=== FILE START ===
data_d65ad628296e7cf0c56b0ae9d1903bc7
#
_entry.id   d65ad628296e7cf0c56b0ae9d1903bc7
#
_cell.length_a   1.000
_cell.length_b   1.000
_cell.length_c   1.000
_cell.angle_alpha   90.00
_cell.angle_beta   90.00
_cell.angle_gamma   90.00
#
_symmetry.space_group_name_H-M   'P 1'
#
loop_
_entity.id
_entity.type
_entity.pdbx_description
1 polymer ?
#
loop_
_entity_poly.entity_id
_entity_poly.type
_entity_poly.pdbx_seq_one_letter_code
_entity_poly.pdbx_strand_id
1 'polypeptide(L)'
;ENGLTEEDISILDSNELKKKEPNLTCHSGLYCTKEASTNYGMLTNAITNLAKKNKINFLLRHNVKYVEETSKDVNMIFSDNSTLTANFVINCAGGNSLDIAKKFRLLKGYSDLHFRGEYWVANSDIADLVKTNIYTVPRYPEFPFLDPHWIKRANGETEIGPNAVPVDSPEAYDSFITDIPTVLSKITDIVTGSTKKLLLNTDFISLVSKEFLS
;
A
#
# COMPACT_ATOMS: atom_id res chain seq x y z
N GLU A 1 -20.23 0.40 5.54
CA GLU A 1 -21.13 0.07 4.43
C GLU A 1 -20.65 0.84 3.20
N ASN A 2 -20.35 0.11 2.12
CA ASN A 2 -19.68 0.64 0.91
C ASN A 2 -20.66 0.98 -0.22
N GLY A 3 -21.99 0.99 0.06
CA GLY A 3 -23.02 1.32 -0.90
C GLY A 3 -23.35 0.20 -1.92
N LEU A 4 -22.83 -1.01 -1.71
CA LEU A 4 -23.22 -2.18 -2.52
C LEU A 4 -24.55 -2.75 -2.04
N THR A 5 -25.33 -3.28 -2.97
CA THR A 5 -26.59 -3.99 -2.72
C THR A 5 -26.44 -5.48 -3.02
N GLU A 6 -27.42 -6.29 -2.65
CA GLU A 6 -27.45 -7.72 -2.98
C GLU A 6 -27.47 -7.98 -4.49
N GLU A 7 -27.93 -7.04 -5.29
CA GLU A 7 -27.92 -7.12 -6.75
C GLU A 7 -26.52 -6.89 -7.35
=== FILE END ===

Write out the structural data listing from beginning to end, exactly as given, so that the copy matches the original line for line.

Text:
data_d65ad628296e7cf0c56b0ae9d1903bc7
#
_entry.id   d65ad628296e7cf0c56b0ae9d1903bc7
#
_cell.length_a   1.000
_cell.length_b   1.000
_cell.length_c   1.000
_cell.angle_alpha   90.00
_cell.angle_beta   90.00
_cell.angle_gamma   90.00
#
_symmetry.space_group_name_H-M   'P 1'
#
loop_
_entity.id
_entity.type
_entity.pdbx_description
1 polymer ?
#
loop_
_entity_poly.entity_id
_entity_poly.type
_entity_poly.pdbx_seq_one_letter_code
_entity_poly.pdbx_strand_id
1 'polypeptide(L)'
;ENGLTEEDISILDSNELKKKEPNLTCHSGLYCTKEASTNYGMLTNAITNLAKKNKINFLLRHNVKYVEETSKDVNMIFSDNSTLTANFVINCAGGNSLDIAKKFRLLKGYSDLHFRGEYWVANSDIADLVKTNIYTVPRYPEFPFLDPHWIKRANGETEIGPNAVPVDSPEAYDSFITDIPTVLSKITDIVTGSTKKLLLNTDFISLVSKEFLS
;
A
#
# COMPACT_ATOMS: atom_id res chain seq x y z
N GLU A 1 -20.23 0.40 5.54
CA GLU A 1 -21.13 0.07 4.43
C GLU A 1 -20.65 0.84 3.20
N ASN A 2 -20.35 0.11 2.12
CA ASN A 2 -19.68 0.64 0.91
C ASN A 2 -20.66 0.98 -0.22
N GLY A 3 -21.99 0.99 0.06
CA GLY A 3 -23.02 1.32 -0.90
C GLY A 3 -23.35 0.20 -1.92
N LEU A 4 -22.83 -1.01 -1.71
CA LEU A 4 -23.22 -2.18 -2.52
C LEU A 4 -24.55 -2.75 -2.04
N THR A 5 -25.33 -3.28 -2.97
CA THR A 5 -26.59 -3.99 -2.72
C THR A 5 -26.44 -5.48 -3.02
N GLU A 6 -27.42 -6.29 -2.65
CA GLU A 6 -27.45 -7.72 -2.98
C GLU A 6 -27.47 -7.98 -4.49
N GLU A 7 -27.93 -7.04 -5.29
CA GLU A 7 -27.92 -7.12 -6.75
C GLU A 7 -26.52 -6.89 -7.35